The Federal Communications Commission is sending $2.27 million to public and private schools in the Charlottesville area, which can be used to purchase equipment to help students connect to the internet.
Congress put $7.17 billion into the FCC’s Emergency Connectivity Fund Program earlier this year when adopting the American Rescue Plan Act. About $49 million of that money went to Virginia schools and libraries, according to a news release from the U.S. Sens. Mark Warner and Tim Kaine.
Making sure students could log on to online classes from home was a top priority for school systems after schools closed in March 2020 at the start of the pandemic. In response, the school divisions purchased hotspots and laptops. In one cases, they built their own wireless units to provide internet to the community.
Schools and libraries had to apply in order to be considered for funding. In the area, the Louisa County school division received the most at $1,075,105. Across the mountain, Staunton City Schools received $1.3 million.
Orange County school division received $630,000 while Nelson County schools received $233,620.20. The other school systems receiving funding in the area include Charlottesville, Greene County and Madison County. The Covenant School and Charlottesville Waldorf School also received money.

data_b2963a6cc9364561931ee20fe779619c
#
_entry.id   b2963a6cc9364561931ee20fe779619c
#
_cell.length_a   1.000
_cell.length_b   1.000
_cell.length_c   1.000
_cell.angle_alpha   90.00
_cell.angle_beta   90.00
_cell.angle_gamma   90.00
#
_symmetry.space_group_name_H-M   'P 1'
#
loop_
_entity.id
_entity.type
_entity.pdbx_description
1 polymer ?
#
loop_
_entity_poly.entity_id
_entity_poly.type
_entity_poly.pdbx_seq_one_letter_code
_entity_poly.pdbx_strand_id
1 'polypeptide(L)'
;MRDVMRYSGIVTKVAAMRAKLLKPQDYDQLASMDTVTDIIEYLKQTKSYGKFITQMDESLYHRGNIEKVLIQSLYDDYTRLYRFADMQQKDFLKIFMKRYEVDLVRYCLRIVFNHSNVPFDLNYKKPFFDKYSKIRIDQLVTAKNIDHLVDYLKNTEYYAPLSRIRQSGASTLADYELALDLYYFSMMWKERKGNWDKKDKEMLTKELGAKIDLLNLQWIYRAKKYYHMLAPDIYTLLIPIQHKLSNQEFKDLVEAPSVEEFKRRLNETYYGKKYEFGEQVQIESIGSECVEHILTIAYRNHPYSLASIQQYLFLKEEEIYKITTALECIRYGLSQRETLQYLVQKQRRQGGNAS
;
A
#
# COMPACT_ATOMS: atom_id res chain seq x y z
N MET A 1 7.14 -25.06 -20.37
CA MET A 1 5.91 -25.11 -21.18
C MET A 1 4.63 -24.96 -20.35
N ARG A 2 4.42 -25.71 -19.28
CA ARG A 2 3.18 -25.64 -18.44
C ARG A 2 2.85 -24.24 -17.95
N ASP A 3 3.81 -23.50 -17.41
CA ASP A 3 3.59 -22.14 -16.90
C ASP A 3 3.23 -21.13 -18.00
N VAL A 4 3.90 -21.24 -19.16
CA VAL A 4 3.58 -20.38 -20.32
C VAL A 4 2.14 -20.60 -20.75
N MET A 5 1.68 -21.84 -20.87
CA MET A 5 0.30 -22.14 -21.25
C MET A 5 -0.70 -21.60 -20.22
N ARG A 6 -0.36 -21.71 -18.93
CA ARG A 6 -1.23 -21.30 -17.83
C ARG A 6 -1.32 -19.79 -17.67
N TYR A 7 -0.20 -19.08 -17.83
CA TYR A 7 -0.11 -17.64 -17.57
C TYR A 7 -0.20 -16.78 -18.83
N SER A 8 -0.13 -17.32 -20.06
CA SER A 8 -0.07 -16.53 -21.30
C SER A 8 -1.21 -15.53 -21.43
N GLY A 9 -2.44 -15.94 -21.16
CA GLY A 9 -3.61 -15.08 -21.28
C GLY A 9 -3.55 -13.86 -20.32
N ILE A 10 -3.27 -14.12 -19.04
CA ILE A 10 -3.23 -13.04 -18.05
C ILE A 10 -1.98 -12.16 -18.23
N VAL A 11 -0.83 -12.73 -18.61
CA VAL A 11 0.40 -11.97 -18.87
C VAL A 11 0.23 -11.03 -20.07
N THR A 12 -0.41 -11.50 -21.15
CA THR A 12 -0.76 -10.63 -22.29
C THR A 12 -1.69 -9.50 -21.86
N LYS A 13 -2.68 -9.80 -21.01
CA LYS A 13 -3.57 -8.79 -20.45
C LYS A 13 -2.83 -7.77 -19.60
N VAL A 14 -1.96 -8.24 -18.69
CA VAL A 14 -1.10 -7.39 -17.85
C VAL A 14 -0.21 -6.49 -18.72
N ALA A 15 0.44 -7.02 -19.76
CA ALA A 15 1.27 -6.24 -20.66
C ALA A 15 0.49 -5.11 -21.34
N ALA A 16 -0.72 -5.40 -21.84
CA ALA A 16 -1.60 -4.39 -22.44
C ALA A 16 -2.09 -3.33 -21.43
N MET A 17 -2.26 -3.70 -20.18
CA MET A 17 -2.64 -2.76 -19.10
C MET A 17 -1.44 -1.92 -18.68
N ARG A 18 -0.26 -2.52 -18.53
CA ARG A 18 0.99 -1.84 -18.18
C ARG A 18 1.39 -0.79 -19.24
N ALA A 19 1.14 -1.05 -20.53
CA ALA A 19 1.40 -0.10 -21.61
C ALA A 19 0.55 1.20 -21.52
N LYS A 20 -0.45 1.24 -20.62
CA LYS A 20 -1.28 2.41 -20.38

Information about how the school divisions planned to spend the money was not included in Tuesday’s announcement.
The money was issued in three waves starting in late September with the last batch arriving this week, according to the release.
“We’re proud to see these federal dollars go toward keeping Virginia’s communities connected. This investment will help close the digital divide, while improving access to job opportunities and educational resources for Virginians as we continue to recover from the impacts of COVID-19,” the senators said in the release.
The money can go toward buying Wi-Fi hotspots, modems, routers, laptops or tablets, according to the FCC, as well as purchasing broadband internet access services such as a fiber. School systems also can apply for reimbursement for eligible equipment that was bought after March 1, 2020.
The money can not be used for administrative costs, Zoom subscriptions, learning management systems, headsets or cell phones, among others, per the FCC.